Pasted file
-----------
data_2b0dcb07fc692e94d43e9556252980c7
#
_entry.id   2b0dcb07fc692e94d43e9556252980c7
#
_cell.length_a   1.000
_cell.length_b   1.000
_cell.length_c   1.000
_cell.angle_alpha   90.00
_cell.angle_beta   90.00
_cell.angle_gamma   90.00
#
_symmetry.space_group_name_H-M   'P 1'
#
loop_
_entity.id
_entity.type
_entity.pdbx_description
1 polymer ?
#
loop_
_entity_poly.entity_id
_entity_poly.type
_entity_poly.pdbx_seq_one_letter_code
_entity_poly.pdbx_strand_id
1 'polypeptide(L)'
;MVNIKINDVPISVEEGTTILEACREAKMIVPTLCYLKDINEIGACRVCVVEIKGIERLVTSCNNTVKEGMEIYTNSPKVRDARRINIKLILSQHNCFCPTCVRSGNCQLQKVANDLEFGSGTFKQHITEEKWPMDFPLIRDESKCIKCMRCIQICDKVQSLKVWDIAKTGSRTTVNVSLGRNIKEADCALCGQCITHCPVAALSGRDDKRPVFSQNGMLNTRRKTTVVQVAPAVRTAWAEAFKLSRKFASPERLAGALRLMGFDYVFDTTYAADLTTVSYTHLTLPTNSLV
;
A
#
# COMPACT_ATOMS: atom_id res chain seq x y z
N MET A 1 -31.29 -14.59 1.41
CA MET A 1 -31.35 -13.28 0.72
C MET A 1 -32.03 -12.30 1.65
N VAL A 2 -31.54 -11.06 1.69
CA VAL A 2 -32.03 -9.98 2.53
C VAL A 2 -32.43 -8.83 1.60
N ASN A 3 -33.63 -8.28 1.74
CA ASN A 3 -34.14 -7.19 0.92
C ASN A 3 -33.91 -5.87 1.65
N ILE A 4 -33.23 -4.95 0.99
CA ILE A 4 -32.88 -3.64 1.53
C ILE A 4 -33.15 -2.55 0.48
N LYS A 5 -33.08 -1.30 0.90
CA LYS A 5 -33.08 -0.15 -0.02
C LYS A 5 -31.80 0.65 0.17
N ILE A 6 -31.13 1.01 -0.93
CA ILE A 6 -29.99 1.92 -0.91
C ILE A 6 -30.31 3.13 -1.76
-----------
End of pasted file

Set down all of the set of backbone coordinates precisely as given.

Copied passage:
data_2b0dcb07fc692e94d43e9556252980c7
#
_entry.id   2b0dcb07fc692e94d43e9556252980c7
#
_cell.length_a   1.000
_cell.length_b   1.000
_cell.length_c   1.000
_cell.angle_alpha   90.00
_cell.angle_beta   90.00
_cell.angle_gamma   90.00
#
_symmetry.space_group_name_H-M   'P 1'
#
loop_
_entity.id
_entity.type
_entity.pdbx_description
1 polymer ?
#
loop_
_entity_poly.entity_id
_entity_poly.type
_entity_poly.pdbx_seq_one_letter_code
_entity_poly.pdbx_strand_id
1 'polypeptide(L)'
;MVNIKINDVPISVEEGTTILEACREAKMIVPTLCYLKDINEIGACRVCVVEIKGIERLVTSCNNTVKEGMEIYTNSPKVRDARRINIKLILSQHNCFCPTCVRSGNCQLQKVANDLEFGSGTFKQHITEEKWPMDFPLIRDESKCIKCMRCIQICDKVQSLKVWDIAKTGSRTTVNVSLGRNIKEADCALCGQCITHCPVAALSGRDDKRPVFSQNGMLNTRRKTTVVQVAPAVRTAWAEAFKLSRKFASPERLAGALRLMGFDYVFDTTYAADLTTVSYTHLTLPTNSLV
;
A
#
# COMPACT_ATOMS: atom_id res chain seq x y z
N MET A 1 -31.29 -14.59 1.41
CA MET A 1 -31.35 -13.28 0.72
C MET A 1 -32.03 -12.30 1.65
N VAL A 2 -31.54 -11.06 1.69
CA VAL A 2 -32.03 -9.98 2.53
C VAL A 2 -32.43 -8.83 1.60
N ASN A 3 -33.63 -8.28 1.74
CA ASN A 3 -34.14 -7.19 0.92
C ASN A 3 -33.91 -5.87 1.65
N ILE A 4 -33.23 -4.95 0.99
CA ILE A 4 -32.88 -3.64 1.53
C ILE A 4 -33.15 -2.55 0.48
N LYS A 5 -33.08 -1.30 0.90
CA LYS A 5 -33.08 -0.15 -0.02
C LYS A 5 -31.80 0.65 0.17
N ILE A 6 -31.13 1.01 -0.93
CA ILE A 6 -29.99 1.92 -0.91
C ILE A 6 -30.31 3.13 -1.76